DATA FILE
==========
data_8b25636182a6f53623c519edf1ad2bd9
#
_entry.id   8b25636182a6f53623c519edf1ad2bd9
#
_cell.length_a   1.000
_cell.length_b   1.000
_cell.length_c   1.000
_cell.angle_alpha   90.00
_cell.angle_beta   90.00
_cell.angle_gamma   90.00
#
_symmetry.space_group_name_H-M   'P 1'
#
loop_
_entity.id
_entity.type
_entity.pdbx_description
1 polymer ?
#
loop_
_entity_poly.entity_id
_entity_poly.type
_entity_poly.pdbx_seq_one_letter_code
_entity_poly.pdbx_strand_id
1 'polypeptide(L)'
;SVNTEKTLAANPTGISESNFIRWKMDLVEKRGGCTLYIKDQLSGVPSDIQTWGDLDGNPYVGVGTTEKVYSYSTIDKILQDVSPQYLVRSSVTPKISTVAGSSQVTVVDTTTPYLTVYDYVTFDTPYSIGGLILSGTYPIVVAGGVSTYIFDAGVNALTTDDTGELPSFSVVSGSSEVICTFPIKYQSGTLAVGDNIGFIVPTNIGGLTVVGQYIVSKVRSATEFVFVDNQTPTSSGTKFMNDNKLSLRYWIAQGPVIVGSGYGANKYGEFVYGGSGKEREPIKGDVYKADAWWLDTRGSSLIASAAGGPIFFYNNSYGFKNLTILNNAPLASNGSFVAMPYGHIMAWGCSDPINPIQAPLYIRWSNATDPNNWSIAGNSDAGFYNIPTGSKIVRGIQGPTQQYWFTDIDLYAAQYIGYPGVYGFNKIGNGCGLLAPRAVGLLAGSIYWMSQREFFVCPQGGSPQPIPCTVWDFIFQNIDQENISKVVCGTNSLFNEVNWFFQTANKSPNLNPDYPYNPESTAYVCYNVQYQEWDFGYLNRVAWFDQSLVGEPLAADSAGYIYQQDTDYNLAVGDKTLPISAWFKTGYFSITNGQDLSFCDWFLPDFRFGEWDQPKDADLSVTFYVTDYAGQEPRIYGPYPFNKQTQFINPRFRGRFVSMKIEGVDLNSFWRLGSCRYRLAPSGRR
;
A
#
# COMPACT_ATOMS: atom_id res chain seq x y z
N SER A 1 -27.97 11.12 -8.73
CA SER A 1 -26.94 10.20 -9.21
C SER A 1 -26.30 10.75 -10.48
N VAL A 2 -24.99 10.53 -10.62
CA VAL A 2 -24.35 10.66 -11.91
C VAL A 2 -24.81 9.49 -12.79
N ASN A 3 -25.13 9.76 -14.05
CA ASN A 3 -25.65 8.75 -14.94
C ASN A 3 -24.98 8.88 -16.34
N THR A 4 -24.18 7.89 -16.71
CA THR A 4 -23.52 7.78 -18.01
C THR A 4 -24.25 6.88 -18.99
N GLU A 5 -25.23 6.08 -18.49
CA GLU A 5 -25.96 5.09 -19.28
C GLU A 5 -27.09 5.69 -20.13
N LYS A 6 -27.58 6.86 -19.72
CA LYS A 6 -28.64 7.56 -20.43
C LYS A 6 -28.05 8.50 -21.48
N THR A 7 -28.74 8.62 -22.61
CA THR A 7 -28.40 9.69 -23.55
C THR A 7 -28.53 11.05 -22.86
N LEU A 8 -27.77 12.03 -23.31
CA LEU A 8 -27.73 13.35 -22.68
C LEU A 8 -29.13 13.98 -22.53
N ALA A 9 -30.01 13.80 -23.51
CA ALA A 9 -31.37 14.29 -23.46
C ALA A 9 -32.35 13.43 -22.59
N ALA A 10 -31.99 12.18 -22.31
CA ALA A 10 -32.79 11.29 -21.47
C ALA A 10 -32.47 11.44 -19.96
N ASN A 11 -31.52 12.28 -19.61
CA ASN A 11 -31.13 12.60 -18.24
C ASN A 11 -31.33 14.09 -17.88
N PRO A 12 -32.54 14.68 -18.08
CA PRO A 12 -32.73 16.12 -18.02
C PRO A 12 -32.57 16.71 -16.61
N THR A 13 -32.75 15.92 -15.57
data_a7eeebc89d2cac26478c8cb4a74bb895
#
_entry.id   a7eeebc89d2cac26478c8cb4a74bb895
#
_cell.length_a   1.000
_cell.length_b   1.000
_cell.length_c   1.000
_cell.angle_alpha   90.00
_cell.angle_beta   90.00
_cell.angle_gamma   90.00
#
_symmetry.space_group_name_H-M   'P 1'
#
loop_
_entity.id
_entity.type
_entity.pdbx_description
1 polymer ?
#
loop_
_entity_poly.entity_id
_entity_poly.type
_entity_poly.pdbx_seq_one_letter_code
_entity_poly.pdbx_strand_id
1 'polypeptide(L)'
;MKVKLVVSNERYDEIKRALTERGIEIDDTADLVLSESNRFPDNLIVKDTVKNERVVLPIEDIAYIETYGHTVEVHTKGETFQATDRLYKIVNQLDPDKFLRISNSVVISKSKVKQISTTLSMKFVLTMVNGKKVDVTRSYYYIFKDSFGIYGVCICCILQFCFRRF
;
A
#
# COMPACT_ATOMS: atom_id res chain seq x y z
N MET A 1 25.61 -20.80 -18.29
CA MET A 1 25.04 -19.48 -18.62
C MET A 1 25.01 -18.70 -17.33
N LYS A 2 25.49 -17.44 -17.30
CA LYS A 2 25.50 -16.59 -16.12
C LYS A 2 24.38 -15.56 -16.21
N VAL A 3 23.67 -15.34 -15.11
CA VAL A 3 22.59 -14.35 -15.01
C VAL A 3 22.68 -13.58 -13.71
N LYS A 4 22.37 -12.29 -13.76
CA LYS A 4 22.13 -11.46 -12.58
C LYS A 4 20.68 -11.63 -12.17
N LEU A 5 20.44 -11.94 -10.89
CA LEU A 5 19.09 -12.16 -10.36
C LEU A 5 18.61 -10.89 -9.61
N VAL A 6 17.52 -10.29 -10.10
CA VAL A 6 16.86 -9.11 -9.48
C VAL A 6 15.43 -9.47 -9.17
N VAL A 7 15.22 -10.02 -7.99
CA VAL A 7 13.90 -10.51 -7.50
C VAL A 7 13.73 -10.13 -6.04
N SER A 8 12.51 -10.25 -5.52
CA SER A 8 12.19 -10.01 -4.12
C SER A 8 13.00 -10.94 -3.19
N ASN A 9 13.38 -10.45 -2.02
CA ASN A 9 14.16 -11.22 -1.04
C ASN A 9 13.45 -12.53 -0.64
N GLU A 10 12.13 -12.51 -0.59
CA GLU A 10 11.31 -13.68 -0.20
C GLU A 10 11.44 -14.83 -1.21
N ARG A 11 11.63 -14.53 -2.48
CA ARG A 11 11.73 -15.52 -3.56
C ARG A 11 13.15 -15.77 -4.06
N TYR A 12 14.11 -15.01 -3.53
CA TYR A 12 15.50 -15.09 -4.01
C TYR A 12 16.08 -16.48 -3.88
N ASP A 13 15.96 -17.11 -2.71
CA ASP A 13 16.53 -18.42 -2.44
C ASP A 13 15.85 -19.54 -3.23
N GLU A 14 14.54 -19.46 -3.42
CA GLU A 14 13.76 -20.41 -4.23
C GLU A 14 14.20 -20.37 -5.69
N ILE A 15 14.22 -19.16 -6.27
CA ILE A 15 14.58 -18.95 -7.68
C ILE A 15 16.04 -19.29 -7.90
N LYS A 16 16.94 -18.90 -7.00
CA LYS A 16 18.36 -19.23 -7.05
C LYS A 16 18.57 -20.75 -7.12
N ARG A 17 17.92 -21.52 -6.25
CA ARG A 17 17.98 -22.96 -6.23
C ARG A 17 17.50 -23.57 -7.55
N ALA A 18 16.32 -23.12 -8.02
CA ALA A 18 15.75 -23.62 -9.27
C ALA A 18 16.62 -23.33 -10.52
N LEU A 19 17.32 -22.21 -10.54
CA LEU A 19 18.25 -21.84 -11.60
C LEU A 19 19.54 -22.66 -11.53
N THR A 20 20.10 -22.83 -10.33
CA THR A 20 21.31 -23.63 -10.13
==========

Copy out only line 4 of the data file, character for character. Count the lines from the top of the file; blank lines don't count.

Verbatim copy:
#